Health Care Reform Is Not Dead

Earlier today, a group of Republicans including Lindsey Graham, Bill Cassidy, Dean Heller, Ron Johnson and former Senator Rick Santorum unveiled a new Obamacare replacement plan. It isn’t just a concept, but has been reduced to actual legislation. Despite reservations that some may have about the proposal’s sponsors, early reviews by conservatives have been positive.

The Graham-Cassidy proposal partially repeals Obamacare and turns power over to the states. These are some highlights:

* The bill repeals Obamacare’s individual and employer mandates.
* It repeals the medical device tax.
* It enhances the states’ ability to waive Obamacare’s regulations.
* Dollars that currently are being spent by the federal government in the form of Medicaid expansion, tax credits, cost-sharing subsidies and basic health plan dollars would be given to the states in block grants to be devoted to health care, mostly at the states’ discretion.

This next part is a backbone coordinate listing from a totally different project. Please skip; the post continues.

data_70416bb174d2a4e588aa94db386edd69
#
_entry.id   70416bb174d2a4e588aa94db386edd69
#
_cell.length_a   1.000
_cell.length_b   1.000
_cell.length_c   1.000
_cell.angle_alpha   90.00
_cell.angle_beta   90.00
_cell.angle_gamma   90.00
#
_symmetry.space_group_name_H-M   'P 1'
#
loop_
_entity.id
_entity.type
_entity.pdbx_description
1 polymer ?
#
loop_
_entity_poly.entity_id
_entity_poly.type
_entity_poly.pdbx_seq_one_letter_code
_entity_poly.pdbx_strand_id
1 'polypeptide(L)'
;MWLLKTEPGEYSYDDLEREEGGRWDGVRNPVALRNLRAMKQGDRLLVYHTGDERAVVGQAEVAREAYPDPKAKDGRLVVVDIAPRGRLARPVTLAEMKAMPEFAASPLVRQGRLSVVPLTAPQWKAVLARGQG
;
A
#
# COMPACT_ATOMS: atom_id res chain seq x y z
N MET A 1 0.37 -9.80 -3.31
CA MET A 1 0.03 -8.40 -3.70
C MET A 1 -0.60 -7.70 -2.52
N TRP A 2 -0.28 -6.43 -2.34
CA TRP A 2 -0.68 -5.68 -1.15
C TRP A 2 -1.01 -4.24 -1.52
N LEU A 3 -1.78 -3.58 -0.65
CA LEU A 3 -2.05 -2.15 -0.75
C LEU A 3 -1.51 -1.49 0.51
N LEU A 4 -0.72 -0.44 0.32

* The states would receive federal money in proportion to their population of poor people.

Graham-Cassidy isn’t perfect by any means, but it would be a huge improvement over Obamacare. And there is an interesting political hook. Under Obamacare, 37% of federal money goes to only four states. Naturally, California and New York are two of them. Under the Graham-Cassidy formula, these blue states would get less money, and the other 46 states would get more.

Health care reform isn’t dead, but it might be on life support. The window for passing bills under the reconciliation procedure closes on September 30, so there isn’t much time. The Democrat-leaning Congressional Budget Office might be able to kill the bill, in effect, by delaying its scoring until after that date.

But pretty much all conservatives recognize that the Republican Congress needs to do something to roll back Obamacare, at least partially, if it is to retain any credibility. Based on early returns, it seems that Graham-Cassidy may be the most productive path forward.

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